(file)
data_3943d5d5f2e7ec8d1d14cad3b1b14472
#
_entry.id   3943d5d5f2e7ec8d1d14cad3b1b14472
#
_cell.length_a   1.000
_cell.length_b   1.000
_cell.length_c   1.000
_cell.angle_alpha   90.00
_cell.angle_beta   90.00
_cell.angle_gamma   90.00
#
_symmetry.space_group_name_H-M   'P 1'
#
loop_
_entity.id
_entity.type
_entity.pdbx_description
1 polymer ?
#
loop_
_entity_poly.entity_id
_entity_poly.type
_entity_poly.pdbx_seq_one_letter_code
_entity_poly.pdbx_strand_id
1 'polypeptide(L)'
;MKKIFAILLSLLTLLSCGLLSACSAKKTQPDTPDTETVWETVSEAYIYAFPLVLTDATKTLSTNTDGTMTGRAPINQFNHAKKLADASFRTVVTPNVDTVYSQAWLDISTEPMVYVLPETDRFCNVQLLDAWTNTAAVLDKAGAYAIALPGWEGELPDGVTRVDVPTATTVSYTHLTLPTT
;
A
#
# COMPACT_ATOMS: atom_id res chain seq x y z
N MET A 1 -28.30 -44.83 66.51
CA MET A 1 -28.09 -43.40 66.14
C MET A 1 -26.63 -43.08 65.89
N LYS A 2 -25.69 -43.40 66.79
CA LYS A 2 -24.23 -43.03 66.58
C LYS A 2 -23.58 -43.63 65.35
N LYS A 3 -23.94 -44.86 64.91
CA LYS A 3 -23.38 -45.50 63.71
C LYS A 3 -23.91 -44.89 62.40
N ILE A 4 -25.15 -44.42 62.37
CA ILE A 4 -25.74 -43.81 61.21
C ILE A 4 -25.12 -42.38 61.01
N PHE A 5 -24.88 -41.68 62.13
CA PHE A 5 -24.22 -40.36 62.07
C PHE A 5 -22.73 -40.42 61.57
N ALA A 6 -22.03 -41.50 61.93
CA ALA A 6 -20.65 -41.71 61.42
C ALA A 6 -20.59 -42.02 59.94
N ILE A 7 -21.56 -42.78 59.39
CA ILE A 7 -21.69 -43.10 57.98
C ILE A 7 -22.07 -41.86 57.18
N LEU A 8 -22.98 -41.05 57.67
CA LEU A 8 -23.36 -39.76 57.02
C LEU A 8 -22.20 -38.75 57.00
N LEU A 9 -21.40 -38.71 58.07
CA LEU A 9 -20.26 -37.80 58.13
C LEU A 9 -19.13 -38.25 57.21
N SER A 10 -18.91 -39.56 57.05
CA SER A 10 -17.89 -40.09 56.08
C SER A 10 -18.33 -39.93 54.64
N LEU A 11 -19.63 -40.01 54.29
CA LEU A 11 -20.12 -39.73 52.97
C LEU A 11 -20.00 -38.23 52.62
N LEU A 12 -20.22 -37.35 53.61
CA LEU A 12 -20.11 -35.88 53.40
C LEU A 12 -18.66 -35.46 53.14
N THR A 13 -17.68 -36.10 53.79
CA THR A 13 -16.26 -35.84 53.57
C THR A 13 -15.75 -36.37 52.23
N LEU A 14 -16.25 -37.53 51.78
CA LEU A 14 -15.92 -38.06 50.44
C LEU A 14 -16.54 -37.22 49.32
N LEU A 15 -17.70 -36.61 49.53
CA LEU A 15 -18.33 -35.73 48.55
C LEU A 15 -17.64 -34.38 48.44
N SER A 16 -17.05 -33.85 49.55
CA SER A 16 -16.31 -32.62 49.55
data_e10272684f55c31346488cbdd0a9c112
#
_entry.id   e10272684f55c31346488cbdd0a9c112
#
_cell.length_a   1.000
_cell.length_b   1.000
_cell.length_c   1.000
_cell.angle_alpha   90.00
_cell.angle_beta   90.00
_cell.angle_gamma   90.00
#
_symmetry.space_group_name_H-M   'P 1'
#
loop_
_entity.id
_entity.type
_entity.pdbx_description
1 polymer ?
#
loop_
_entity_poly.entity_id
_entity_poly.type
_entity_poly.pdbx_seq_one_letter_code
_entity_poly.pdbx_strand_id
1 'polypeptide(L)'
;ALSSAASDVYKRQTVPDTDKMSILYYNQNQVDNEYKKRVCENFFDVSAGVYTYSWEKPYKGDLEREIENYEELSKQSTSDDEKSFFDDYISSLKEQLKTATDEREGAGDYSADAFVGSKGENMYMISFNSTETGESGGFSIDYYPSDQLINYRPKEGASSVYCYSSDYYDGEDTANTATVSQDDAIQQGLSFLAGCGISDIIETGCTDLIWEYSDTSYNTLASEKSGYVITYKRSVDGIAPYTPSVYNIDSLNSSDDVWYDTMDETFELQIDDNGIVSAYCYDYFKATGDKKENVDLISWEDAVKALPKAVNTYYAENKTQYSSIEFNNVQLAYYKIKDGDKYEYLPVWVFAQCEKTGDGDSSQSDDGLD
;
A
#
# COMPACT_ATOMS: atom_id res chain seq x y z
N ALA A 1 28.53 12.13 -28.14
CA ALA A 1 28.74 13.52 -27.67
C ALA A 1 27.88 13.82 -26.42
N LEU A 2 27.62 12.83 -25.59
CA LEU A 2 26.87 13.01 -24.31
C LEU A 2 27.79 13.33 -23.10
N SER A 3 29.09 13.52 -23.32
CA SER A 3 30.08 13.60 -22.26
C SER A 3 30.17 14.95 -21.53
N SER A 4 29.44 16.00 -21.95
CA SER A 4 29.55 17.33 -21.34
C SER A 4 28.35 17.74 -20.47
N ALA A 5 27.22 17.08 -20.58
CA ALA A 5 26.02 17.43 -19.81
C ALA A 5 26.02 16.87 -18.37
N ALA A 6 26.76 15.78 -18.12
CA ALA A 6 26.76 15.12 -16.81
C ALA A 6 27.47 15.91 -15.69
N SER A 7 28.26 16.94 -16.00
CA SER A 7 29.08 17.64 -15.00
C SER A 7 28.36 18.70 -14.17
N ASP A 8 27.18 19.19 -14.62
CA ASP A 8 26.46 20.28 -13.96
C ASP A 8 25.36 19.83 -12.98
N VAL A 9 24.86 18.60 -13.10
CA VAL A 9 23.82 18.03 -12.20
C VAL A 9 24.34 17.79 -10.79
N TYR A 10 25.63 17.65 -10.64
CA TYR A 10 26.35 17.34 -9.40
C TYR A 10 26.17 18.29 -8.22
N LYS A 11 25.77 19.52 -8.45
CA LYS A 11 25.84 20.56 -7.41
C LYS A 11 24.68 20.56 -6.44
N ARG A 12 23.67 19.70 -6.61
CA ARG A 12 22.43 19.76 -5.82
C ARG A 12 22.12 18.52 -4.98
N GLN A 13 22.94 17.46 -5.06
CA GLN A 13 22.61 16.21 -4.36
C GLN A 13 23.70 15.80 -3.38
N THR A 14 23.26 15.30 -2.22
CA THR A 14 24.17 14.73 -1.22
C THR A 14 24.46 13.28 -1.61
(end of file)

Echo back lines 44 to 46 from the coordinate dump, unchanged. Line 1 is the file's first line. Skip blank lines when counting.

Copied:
CA PHE A 5 -24.22 -40.36 62.07
C PHE A 5 -22.73 -40.42 61.57
N ALA A 6 -22.03 -41.50 61.93